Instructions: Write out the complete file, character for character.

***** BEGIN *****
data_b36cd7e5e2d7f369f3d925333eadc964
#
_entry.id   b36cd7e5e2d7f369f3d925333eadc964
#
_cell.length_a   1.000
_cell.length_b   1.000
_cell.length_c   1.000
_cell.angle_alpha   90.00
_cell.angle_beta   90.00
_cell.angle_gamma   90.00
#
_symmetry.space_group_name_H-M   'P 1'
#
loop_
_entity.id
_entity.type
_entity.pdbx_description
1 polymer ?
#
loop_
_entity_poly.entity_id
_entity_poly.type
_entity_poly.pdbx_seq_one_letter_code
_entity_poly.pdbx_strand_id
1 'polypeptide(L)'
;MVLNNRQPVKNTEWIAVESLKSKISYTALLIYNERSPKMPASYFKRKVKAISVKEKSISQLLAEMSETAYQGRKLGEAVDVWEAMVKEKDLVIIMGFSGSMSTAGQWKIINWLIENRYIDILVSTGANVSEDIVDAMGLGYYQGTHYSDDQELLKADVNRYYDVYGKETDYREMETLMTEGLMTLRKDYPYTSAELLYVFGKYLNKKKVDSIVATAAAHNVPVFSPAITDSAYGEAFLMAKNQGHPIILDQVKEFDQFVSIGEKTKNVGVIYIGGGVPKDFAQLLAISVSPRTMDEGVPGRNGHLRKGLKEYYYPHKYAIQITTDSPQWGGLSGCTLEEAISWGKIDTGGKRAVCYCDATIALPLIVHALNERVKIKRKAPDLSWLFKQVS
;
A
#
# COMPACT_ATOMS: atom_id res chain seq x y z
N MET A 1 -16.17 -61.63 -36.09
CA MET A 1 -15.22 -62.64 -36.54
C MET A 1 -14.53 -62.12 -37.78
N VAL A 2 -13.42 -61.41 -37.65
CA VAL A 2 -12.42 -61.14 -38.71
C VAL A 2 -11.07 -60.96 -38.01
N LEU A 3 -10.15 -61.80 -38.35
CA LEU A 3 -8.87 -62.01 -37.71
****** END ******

data_b36cd7e5e2d7f369f3d925333eadc964
#
_entry.id   b36cd7e5e2d7f369f3d925333eadc964
#
_cell.length_a   1.000
_cell.length_b   1.000
_cell.length_c   1.000
_cell.angle_alpha   90.00
_cell.angle_beta   90.00
_cell.angle_gamma   90.00
#
_symmetry.space_group_name_H-M   'P 1'
#
loop_
_entity.id
_entity.type
_entity.pdbx_description
1 polymer ?
#
loop_
_entity_poly.entity_id
_entity_poly.type
_entity_poly.pdbx_seq_one_letter_code
_entity_poly.pdbx_strand_id
1 'polypeptide(L)'
;MVLNNRQPVKNTEWIAVESLKSKISYTALLIYNERSPKMPASYFKRKVKAISVKEKSISQLLAEMSETAYQGRKLGEAVDVWEAMVKEKDLVIIMGFSGSMSTAGQWKIINWLIENRYIDILVSTGANVSEDIVDAMGLGYYQGTHYSDDQELLKADVNRYYDVYGKETDYREMETLMTEGLMTLRKDYPYTSAELLYVFGKYLNKKKVDSIVATAAAHNVPVFSPAITDSAYGEAFLMAKNQGHPIILDQVKEFDQFVSIGEKTKNVGVIYIGGGVPKDFAQLLAISVSPRTMDEGVPGRNGHLRKGLKEYYYPHKYAIQITTDSPQWGGLSGCTLEEAISWGKIDTGGKRAVCYCDATIALPLIVHALNERVKIKRKAPDLSWLFKQVS
;
A
#
# COMPACT_ATOMS: atom_id res chain seq x y z
N MET A 1 -16.17 -61.63 -36.09
CA MET A 1 -15.22 -62.64 -36.54
C MET A 1 -14.53 -62.12 -37.78
N VAL A 2 -13.42 -61.41 -37.65
CA VAL A 2 -12.42 -61.14 -38.71
C VAL A 2 -11.07 -60.96 -38.01
N LEU A 3 -10.15 -61.80 -38.35
CA LEU A 3 -8.87 -62.01 -37.71